Growing up with a feeling of “value” and “self-worth” is important for all of our children. In my personal and professional experience, I have learned that many adults did not feel a sense of self-worth as children. What does this mean exactly, and how does this affect adulthood?
Self-worth is something that comes from within. However, it needs to be nurtured and facilitated when we are children so that it grows and develops within us. When parents focus on positive feelings, unconditional acceptance, and helping kids step out of their comfort zones even if they make mistakes, they are facilitating the development of self-esteem and self-worth. Children need to be encouraged, supported, and accepted no matter what they do in life. This is how we can help them achieve this positive self-image.
As a child, I was considered the black sheep of the family. I often was the one who caused trouble and created mayhem. Just having a particular label like this can create a feeling of shame or lack of self-worth. I constantly felt like I was not as good as my 3 other siblings. Over time, these feelings build up and lead to a very poor concept of the self.
As adults, we need to lead by example, demonstrating how we still value ourselves, even if we make a mistake or step out of our own comfort zone. We are compassionate with others when they have failures and successes, so why do we not give the same respect to ourselves? We need to celebrate both our successes and our failures, equally, and see them both as an opportunity for growth. Our children are watching every move we make. Today, it seems like children are doing “as we do,” and not necessarily “as we say.” We need to be good role models to foster a sense of self-love and worth within our children.
Creating more positive interactions with our children is one great way to begin this process. When we are spending time with our children doing an activity, we can bring positivity to the forefront. One way to do this is by being optimistic about the process of what we are doing, not necessarily the outcome.
When my kids were little, we went to an animal rescue farm to volunteer. We did this every Sunday morning as a family. We left our cell phones in the car and connected to each other and the job at hand. This was an opportunity to come together to provide service. When we left, we talked about our process, what we did and how it felt. I believe this was an esteem-building exercise for all of us. We all felt great about ourselves and our contribution after doing this activity together.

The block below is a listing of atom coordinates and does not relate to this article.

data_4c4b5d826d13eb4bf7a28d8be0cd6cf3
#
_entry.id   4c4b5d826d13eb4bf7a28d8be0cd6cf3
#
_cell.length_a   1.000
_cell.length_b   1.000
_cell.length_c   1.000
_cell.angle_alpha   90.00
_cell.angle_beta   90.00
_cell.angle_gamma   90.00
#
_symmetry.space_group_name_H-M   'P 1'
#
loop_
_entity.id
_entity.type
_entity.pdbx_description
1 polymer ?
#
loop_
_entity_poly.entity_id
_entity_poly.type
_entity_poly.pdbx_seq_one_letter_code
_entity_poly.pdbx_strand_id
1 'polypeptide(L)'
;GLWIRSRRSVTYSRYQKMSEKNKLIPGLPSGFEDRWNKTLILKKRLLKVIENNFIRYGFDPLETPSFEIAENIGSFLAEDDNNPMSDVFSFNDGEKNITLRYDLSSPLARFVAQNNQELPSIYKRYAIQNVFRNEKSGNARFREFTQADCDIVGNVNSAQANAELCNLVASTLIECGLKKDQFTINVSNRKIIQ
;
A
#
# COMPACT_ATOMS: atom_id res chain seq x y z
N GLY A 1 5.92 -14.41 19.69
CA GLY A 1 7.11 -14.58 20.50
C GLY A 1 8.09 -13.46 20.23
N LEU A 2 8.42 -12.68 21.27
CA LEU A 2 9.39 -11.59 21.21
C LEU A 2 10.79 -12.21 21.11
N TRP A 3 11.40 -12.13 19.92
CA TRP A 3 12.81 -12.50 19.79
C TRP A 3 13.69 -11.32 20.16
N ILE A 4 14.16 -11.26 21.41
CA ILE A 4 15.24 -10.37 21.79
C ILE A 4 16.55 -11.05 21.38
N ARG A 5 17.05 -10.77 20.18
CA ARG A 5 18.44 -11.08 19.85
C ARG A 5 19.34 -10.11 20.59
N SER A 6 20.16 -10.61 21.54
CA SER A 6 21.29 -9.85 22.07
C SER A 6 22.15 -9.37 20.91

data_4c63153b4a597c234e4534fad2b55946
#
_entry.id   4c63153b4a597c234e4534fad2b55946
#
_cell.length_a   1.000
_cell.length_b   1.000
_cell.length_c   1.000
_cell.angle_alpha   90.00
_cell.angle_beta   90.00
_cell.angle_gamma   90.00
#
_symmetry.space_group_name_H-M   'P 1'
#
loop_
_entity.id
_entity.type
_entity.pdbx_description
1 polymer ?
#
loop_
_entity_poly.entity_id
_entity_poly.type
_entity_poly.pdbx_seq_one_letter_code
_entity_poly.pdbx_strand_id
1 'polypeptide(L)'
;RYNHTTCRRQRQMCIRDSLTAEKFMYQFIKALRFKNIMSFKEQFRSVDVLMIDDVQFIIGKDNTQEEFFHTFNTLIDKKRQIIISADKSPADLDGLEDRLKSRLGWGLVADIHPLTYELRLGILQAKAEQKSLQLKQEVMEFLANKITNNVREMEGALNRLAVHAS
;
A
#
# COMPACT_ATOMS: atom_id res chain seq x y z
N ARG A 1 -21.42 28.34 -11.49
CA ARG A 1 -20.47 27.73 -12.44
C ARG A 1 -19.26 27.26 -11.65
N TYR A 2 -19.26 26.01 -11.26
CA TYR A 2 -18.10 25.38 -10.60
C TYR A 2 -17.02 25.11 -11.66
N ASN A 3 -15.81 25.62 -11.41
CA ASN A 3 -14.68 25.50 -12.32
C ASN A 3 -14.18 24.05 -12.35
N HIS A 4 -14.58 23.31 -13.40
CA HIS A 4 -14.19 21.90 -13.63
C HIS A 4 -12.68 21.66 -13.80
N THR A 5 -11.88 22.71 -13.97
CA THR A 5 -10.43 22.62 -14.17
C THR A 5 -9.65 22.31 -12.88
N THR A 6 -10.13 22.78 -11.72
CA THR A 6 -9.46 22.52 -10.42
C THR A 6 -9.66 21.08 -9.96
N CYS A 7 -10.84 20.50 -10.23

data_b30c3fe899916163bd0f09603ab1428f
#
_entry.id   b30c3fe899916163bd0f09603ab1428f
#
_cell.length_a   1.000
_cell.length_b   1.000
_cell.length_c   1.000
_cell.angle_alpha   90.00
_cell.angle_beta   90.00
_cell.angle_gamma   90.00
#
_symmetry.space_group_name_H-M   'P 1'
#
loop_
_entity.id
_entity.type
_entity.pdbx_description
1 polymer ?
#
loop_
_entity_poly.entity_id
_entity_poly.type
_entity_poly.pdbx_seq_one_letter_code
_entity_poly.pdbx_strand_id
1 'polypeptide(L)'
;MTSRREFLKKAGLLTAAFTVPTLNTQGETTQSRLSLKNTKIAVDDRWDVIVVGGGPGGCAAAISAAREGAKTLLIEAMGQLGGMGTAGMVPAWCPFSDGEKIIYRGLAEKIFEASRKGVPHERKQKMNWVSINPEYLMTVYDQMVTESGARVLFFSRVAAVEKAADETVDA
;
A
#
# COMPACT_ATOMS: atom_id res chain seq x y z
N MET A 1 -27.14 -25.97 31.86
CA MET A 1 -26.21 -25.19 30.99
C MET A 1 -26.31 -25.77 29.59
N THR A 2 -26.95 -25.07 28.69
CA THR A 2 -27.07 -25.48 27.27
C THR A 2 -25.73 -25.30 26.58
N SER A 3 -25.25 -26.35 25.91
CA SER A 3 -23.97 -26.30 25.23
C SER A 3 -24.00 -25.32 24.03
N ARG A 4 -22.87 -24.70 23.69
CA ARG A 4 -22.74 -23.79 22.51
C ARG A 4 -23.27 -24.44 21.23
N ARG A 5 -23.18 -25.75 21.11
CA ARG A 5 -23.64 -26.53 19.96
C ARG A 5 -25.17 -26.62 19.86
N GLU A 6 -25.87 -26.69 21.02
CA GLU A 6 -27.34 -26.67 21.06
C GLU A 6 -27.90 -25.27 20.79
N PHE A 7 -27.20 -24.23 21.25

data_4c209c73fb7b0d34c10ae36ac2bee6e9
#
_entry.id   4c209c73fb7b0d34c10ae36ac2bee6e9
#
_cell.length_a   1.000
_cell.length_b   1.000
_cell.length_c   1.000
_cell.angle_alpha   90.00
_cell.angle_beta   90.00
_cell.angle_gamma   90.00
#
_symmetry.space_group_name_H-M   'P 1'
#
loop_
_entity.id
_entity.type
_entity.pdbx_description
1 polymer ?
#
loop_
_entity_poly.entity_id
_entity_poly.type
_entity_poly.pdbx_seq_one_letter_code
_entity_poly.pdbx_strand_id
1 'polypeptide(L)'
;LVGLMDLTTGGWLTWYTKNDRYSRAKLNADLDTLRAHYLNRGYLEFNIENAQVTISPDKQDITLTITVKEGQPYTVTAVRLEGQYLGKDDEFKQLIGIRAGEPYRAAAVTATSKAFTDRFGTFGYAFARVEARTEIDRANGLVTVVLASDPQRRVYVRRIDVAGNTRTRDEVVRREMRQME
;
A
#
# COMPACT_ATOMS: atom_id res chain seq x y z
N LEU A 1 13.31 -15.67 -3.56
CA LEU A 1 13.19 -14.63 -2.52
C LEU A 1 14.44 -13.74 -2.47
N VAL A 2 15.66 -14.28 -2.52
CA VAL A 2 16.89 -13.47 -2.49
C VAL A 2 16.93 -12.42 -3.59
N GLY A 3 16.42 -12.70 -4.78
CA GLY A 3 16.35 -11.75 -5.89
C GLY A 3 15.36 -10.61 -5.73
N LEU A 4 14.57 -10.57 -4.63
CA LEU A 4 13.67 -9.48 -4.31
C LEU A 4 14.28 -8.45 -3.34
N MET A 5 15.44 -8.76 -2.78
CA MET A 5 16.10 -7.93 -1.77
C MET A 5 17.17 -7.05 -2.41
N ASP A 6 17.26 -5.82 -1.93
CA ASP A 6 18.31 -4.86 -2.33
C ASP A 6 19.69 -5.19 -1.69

When I think back to my childhood, I know I would have felt differently if there had been some discussion about qualities that my mom and dad saw in themselves and appreciated. At dinner, it was a time for children to be seen and not heard; however, if it could have been a time that we appreciated something about ourselves and shared it with the other family members, things could have been different. These are just a few things that would have helped me back in my childhood to feel good about myself and see that my parents practiced self-love, setting these examples for me.
As parents struggle, it is important that they allow their children to witness their struggles and challenges and how they move through them and solve them. Developing healthy coping strategies needs to be modeled in childhood. What better way experience this than to actually watch the people we admire most demonstrating it through their lives. Our children need to develop resilience as part of self-worth and self-esteem. This means celebrating both the successes and failures.
What would it be like for you to share with your children what you love about yourself, what you feel good about today, and what you appreciate in yourself? Imagine the impact this exemplification would have on the next generation. Ask them to share as well. This could be a family practice and a beautiful one at that!